Anahata of Mardles
reviews Hampshire Dance Tunes CD by Hampshire Dance MusiciansThe manuscripts collected by 19th century village musicians are sufficiently rare that the discovery of a new one is bound to cause excitement among players of English dance music. It was with predictable delight and surprise, then, that fiddler Bob Shatwell found a manuscript full of tunes in the Winchester Records Library. Inscribed "R.Pyle" and dated January 19, 1822, it contained, as well as the expected copies and variants of common repertoire, a number of tunes unknown elsewhere. Richard Pyle turned out to be a gentleman farmer of Nether Wallop in Hampshire and this is the only collection of traditional tunes to have been found in that county.
Test Valley Borough Council funded a project to record some of the tunes and to publish all of them in book form. Having heard some of the tracks over a year ago (the CD has been some time in the making) I have been looking forward to its release. Doug Bailey of Wild Goose Records took charge of the recording, with Paul Sartin as musical director. The aim was not just to provide the tunes for musicians to learn, but also to make an album that would be enjoyable to listen to. To this end it features some fine musicians steeped in the traditional style of southern English dance music, including the Bursledon Village Band and several established duos: Andy Turner and Matt Green, Paul Sartin and Saul Rose, Tim Laycock and Colin Turner, Will Duke and Dan Quinn.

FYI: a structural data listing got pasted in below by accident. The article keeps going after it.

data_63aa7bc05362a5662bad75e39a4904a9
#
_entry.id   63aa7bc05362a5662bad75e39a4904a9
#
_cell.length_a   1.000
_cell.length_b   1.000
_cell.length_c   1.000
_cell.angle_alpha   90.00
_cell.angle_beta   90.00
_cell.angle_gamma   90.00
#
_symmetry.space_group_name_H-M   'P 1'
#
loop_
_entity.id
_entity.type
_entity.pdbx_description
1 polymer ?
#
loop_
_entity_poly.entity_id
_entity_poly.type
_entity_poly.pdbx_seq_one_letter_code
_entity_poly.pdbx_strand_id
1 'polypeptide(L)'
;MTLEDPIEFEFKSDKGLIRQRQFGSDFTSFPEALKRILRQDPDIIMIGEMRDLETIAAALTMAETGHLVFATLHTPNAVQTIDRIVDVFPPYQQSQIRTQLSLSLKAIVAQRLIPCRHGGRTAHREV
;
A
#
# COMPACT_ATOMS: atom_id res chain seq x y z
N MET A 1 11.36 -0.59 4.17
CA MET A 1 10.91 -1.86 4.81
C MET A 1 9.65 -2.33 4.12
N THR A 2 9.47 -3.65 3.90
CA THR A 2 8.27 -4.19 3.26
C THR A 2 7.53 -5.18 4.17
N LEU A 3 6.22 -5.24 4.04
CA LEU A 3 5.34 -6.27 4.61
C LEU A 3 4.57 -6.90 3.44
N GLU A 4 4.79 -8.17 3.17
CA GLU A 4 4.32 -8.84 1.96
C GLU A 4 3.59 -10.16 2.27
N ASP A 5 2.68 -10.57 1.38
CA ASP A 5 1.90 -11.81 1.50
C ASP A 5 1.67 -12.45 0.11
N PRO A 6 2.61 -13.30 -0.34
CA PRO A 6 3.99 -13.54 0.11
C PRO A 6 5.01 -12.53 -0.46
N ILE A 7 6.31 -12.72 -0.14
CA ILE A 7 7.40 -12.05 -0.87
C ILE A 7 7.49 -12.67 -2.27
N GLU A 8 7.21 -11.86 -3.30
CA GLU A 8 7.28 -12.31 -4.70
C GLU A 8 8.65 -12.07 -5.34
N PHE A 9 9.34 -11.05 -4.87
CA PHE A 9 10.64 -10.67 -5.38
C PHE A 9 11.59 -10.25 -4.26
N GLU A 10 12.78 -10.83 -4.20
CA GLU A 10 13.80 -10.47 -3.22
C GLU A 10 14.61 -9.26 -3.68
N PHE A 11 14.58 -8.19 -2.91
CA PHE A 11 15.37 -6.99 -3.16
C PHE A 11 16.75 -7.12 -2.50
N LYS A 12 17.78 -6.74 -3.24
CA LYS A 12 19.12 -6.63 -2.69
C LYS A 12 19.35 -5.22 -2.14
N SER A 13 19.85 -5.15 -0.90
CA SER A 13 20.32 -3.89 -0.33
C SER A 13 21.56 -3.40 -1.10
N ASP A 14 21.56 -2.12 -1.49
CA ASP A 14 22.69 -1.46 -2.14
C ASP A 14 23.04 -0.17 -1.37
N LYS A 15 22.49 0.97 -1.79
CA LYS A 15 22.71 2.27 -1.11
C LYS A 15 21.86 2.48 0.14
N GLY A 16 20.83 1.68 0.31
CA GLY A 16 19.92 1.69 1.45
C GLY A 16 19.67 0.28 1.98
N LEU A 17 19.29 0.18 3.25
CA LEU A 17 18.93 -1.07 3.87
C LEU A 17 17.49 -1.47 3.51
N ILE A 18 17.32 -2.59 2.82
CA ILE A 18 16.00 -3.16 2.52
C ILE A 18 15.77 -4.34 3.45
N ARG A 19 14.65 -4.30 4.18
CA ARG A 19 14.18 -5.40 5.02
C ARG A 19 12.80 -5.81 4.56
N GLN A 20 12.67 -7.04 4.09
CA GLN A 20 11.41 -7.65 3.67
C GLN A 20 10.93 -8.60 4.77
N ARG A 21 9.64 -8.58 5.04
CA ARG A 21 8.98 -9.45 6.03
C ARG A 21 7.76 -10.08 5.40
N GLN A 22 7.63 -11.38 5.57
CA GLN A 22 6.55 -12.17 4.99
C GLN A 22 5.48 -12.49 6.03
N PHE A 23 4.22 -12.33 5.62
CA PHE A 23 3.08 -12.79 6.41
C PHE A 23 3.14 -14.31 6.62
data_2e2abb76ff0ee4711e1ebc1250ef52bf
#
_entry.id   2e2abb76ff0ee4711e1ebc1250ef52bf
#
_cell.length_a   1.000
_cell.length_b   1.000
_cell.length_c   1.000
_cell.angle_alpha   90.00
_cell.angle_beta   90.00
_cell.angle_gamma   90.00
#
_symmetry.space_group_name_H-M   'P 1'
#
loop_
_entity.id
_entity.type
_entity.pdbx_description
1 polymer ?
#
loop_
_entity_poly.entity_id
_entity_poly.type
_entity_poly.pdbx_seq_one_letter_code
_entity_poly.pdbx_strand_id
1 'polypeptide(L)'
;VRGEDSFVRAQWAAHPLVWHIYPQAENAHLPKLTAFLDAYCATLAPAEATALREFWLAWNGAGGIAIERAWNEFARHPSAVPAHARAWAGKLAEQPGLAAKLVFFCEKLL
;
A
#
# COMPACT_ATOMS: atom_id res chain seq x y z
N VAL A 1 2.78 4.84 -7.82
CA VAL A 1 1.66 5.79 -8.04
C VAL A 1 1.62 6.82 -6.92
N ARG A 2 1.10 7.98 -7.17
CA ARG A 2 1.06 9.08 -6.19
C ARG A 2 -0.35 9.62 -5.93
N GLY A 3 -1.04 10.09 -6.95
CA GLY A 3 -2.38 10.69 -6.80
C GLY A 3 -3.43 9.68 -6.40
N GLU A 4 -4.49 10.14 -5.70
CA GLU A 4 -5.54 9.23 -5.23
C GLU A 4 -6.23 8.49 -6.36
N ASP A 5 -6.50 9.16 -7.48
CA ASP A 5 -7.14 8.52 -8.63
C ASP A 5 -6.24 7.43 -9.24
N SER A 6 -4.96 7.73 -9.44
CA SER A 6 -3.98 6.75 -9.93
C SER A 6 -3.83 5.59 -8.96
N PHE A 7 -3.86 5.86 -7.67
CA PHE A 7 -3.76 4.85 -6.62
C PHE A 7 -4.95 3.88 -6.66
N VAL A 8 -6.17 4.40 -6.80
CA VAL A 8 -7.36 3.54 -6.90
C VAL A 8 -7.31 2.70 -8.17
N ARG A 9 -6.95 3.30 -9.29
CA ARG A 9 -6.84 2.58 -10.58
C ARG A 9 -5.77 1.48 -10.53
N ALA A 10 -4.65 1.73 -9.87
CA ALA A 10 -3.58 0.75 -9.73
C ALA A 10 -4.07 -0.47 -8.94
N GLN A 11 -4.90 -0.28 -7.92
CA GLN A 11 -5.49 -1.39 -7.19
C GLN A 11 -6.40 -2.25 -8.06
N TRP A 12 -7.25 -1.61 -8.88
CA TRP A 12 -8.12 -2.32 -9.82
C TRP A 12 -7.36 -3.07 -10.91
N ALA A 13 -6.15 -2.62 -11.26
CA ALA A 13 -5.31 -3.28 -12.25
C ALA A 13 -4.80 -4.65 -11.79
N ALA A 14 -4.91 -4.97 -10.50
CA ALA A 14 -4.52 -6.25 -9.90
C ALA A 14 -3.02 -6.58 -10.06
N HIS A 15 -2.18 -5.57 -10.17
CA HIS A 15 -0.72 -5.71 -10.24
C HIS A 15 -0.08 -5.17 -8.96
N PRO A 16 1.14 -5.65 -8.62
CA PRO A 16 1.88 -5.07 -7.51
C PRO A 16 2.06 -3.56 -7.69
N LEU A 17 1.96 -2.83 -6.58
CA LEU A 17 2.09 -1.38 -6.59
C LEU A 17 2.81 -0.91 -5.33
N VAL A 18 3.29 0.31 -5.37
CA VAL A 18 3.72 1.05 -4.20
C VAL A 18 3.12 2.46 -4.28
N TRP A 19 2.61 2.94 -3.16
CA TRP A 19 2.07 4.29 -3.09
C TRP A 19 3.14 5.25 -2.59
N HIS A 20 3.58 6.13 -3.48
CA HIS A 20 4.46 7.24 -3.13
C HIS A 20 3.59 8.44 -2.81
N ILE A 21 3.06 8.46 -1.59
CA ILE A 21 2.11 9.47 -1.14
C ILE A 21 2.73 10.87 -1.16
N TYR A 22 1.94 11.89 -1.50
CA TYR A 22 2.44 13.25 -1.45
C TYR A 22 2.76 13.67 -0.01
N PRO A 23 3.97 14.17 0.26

The result is an absolute delight. The music itself is of course interesting and valuable for what it is, but there really are some fabulous tunes I've never heard before. The number of performers taking part makes plenty of variety of sound and texture, and the playing is of a consistently high standard. In fact it's a very nice showcase of southern English dance music played as it should be, and it's obvious (even if one didn't know it already) from the joyful way the tunes bounce along that the musicians have all been playing for dancers for years. The tracks from the Bursledon Village band especially sell the tunes as real dance music.
There's a bonus: put the CD into your computer and you'll find a collection of MIDI files of all the tunes from the Pyle book, far more than on the CD, so you can learn them by ear if you don't read music. If you do read music, look out for the Hampshire Dance Tunes book, published by Hobgoblin as part of the same project. I couldn't wait for my copy of that and had to transcribe some of the tunes from the CD and learn them, and I'd still be doing it if Santa hadn't brought me the book for Christmas!
This album is essential for musicians looking for new tunes (and who isn't!) and recommended for others who like listening to good dance music well played.